Begin with your self. What was your first reaction when you heard about the change? Was it fear or elation? Was it confusion or understanding? Are you looking forward to the change or are you worried about its effect on the status quo? Your employees are likely to feel as you do about the change. You need to ensure they understand not only the nature of the change but its ramifications on the work they do.
Meet with your staff as soon as the plans are made public to answer employee questions and undo any misconceptions. Observe the members of your group as you discuss the change with them. How are members of your staff reacting? Don’t assume that silence is a positive response. It can be a sign of uncertainty, passive resistance, or active opposition to the idea.
Would involving your employees in decisions related to the change as well as to its implementation reduce resistance to the change? The more that people feel they can contribute and make a difference, even in the face of change, the more positive they will be about the change process. Those who feel powerless are more likely to feel victimized.
Tell Me More
If there is one point not to forget when telling employees about a change, it is the need to make a compelling case for it. Many change experts attribute the failure of change initiatives to a lack of sense of urgency about the need to change. There is often too much emphasis on the who, what, when, and where and too little on the why of a change plan.
Such sense of urgency needs to be balanced with feelings of personal confidence that the employees are capable of turning the situation around. Creativity and risk taking are less likely in an environment of fear.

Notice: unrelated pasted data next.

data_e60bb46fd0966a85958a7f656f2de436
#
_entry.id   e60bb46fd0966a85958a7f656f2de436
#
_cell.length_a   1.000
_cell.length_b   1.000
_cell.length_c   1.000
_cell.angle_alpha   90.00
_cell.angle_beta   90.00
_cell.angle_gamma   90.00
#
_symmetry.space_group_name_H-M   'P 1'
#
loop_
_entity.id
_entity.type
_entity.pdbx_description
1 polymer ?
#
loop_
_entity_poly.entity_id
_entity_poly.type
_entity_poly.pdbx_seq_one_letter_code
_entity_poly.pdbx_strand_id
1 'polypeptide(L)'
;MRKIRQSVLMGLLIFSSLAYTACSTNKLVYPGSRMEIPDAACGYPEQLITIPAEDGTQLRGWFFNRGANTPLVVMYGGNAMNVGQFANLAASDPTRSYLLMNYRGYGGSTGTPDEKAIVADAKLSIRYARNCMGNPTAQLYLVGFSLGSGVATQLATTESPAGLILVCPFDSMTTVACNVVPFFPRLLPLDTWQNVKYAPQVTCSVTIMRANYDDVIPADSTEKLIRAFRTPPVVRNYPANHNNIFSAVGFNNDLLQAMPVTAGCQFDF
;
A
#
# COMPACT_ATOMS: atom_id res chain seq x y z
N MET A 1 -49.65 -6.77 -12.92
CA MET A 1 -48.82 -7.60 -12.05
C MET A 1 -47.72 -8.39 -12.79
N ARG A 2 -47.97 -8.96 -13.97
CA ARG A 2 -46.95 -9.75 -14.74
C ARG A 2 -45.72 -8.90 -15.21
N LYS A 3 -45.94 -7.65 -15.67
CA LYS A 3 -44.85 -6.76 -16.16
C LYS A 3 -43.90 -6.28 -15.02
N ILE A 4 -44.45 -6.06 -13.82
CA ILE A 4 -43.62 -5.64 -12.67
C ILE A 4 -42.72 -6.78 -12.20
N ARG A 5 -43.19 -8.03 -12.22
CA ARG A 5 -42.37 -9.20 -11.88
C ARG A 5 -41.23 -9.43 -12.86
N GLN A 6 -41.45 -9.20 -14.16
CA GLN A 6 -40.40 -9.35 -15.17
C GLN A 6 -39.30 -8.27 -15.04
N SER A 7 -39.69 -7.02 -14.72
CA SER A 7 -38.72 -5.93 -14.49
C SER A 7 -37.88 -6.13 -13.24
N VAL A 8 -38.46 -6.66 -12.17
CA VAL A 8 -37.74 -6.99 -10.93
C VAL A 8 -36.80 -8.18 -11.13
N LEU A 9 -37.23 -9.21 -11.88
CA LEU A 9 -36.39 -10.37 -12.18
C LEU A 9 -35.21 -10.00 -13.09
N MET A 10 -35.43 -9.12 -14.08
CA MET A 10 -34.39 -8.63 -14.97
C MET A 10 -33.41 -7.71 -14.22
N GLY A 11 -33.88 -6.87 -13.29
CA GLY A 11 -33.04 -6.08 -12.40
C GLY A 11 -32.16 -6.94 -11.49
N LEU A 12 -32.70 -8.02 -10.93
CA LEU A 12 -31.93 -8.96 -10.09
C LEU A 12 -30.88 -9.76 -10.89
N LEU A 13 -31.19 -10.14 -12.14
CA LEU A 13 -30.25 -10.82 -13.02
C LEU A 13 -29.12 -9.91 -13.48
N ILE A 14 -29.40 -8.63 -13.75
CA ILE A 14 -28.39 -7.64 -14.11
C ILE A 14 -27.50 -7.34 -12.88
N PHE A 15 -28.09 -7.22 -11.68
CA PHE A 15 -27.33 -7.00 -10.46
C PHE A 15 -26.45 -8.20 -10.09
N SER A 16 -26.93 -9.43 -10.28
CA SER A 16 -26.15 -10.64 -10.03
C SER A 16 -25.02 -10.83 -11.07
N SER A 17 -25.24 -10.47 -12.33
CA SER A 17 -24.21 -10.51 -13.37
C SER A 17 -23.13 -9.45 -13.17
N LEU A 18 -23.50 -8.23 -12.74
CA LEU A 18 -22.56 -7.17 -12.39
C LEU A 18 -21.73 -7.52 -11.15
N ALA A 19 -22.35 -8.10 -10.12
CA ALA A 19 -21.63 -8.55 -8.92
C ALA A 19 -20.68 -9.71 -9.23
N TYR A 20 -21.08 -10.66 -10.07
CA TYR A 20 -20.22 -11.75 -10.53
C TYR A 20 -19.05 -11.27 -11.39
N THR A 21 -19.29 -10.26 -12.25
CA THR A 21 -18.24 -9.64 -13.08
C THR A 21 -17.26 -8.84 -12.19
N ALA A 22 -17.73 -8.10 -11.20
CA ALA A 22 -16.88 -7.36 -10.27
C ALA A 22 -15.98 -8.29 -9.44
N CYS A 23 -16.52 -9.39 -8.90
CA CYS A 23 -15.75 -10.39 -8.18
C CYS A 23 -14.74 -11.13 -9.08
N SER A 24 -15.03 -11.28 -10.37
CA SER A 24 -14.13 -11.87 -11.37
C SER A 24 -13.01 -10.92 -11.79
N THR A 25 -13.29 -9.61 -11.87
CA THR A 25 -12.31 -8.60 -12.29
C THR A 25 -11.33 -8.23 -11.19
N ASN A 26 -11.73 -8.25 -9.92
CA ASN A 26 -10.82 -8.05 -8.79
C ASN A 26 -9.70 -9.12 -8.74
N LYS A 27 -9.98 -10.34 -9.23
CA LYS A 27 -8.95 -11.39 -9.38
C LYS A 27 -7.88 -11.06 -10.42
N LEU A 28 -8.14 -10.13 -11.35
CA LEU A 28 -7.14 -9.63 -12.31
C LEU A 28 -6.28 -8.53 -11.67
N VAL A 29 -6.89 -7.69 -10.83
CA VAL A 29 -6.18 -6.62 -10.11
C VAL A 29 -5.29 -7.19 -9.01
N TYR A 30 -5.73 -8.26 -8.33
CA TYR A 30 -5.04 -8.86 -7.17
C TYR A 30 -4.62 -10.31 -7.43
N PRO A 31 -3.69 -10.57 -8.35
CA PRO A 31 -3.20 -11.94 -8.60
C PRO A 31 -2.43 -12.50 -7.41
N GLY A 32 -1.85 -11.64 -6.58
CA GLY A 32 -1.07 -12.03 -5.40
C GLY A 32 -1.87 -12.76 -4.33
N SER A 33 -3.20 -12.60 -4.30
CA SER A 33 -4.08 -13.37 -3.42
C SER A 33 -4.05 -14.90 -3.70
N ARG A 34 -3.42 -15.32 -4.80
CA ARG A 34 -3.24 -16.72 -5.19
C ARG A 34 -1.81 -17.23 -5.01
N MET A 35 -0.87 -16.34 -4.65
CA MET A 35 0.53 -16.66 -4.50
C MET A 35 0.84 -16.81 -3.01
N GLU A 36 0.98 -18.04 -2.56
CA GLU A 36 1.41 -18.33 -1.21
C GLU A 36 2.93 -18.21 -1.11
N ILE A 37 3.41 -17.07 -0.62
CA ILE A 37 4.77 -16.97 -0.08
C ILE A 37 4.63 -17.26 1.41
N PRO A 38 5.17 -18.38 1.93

Since change means risk, you must expect that mistakes will be made. But your message, in the face of mistakes, must be that the only failure you’re concerned about is the failure to try anything at all. Besides, problems routinely occur with any change initiative. Solving those problems may generate other problems, which will cause further problems. That is just the nature of change. All you can do is to address each problem calmly as it occurs.
Another way to get cooperation and support is to begin your change efforts where you are less likely to encounter problems. At the same time, you want to begin with a bold step. Gradual introduction of a change effort is likely to generate the least opposition but it also tends to give the impression that the change agent really isn’t committed to the idea. About 50 percent of those who hear about a change are undecided at first, and too weak a start or too much flexibility early on can prompt them ultimately to side against the change, joining the 20 percent who are adamantly opposed to the change.
Most change initiatives begin with about 30 percent in favor due to the logic of the argument or their awareness of the personal benefits from the change.